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    Top Palestinian official to form government with Hamas

    JERUSALEM — President Mahmoud Abbas of the Palestinian Authority on Thursday asked Rami Hamdallah, the prime minister, to form a new government of national reconciliation, a move that could send Israeli-Palestinian relations into a tailspin and would disrupt any prospect of a resumption of US-brokered peace talks.

    The decision to form a new government is the result of a unity pact reached last month between Abbas’s Palestine Liberation Organization, which is dominated by the mainstream Fatah faction, and its rival, Hamas, the Islamic militant group that controls Gaza. Palestinian officials said the new government, made up of politically independent professionals, would probably be announced within days.

    Under the terms of the agreement last month, Palestinian leaders agreed to do that within five weeks, and elections were to be held in about six months


    “This letter designates Dr. Rami Hamdallah to form a new transitional government,” Abbas said Thursday, according to WAFA, the official Palestinian news agency, at an appearance with Hamdallah. “I wish him luck in this difficult task.’’

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    The possibility has already prompted stern warnings from Israel, which says it will not deal with a government “backed by Hamas,” even if the ministers themselves are not politically affiliated. Hamas has refused to recognize Israel, which, like the United States and the European Union, classifies Hamas as a terrorist organization.

    A Palestinian consensus government could also prove to be a new source of tension between Israel and the Obama administration, because of possible differences over how to deal with the new government.

    “We think that by embracing Hamas, Abbas is increasing the levels of volatility and danger,” an Israeli government official said, requesting anonymity because he was speaking before a new Palestinian government had formally been announced. “We are concerned that Hamas will exploit the pact to strengthen its position in the West Bank.”

    Sami Abu Zuhri, a Hamas spokesman in Gaza, said a few more days were needed to finalize the government.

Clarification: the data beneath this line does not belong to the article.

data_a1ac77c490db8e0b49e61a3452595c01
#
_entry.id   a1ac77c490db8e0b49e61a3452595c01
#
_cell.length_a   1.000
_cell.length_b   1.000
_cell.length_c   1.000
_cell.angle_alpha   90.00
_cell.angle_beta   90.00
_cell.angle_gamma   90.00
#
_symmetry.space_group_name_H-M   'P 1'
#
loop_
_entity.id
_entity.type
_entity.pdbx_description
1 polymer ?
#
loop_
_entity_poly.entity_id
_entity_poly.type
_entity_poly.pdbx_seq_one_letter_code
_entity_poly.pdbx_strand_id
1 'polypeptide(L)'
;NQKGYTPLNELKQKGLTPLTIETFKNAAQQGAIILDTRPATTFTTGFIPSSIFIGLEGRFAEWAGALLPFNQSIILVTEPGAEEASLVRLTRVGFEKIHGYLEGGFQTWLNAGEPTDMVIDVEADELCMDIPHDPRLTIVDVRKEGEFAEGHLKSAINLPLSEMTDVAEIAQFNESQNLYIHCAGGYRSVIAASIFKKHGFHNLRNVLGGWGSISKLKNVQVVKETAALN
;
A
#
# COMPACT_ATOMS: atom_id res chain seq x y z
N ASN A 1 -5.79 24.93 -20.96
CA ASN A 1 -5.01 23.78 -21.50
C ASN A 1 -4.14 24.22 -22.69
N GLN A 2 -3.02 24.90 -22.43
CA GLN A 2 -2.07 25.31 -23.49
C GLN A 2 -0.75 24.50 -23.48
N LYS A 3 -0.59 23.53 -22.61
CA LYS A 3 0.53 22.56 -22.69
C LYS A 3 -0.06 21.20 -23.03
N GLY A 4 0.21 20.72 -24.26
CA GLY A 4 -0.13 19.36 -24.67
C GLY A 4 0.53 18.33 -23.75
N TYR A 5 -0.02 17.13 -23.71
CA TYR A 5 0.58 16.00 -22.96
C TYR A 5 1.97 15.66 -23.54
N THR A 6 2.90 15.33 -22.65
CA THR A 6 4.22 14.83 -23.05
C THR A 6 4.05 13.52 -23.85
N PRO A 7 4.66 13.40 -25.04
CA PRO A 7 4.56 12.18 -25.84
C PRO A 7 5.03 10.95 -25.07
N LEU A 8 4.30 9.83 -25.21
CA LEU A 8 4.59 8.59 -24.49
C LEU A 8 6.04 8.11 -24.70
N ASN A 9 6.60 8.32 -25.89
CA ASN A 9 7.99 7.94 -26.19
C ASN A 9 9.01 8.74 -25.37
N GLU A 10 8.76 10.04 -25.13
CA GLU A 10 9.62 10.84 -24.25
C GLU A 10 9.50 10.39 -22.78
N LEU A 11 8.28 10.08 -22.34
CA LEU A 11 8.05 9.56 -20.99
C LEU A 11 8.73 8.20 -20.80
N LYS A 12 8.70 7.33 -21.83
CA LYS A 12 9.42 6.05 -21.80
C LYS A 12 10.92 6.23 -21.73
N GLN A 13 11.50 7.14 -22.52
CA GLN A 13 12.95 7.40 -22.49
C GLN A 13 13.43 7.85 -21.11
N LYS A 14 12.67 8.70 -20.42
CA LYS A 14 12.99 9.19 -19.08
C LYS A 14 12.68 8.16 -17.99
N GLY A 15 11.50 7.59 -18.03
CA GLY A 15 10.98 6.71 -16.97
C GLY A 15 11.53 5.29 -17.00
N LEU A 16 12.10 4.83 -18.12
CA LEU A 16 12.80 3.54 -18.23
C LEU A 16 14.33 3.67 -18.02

Other officials suggested that one or two ministerial appointments were still in dispute.

    But the Israeli official added that once Abbas “consummates” his alliance with Hamas, he could be held accountable for any rockets fired against Israel by militants in Gaza.

    “He will become an address for our response,” the official said, refusing to elaborate.

    The European Union, which gives substantial aid to the Palestinian Authority, has said it will support a new government of independent figures and continue direct financial assistance so long as the government upholds international principles of nonviolence, accepts previous obligations and agreements with Israel, and recognizes Israel’s right to exist.

    Abbas has said that the government will adhere to these conditions. That is not enough for Israel, which insists on Hamas adhering to them as well.


    Israeli officials have said that they received a specific commitment in the past from the US administration that it backed Israel’s position of not negotiating or dealing with a government in which Hamas played a role unless Hamas accepted the principles laid down by world powers after the Islamic group won Palestinian elections in 2006.

    But that claim appeared to be at odds with some more recent signals from Washington.

    After the Palestinians announced their unity deal in April, Jen Psaki, a State Department spokeswoman, called the move “disappointing.”

    She then added that “any Palestinian government must unambiguously and explicitly commit to nonviolence, recognition of the state of Israel, and acceptance of previous agreements and obligations between the parties,” without making any mention of Hamas.

    “Clearly there are differences of opinion between Israel and the United States,” said Michael Herzog, a fellow of the Washington Institute for Near East Policy and a former military official and negotiator based in Israel.

    “Even if there were such understandings,” he said, referring to the Israeli assertions about a past commitment, “the US is not there today.”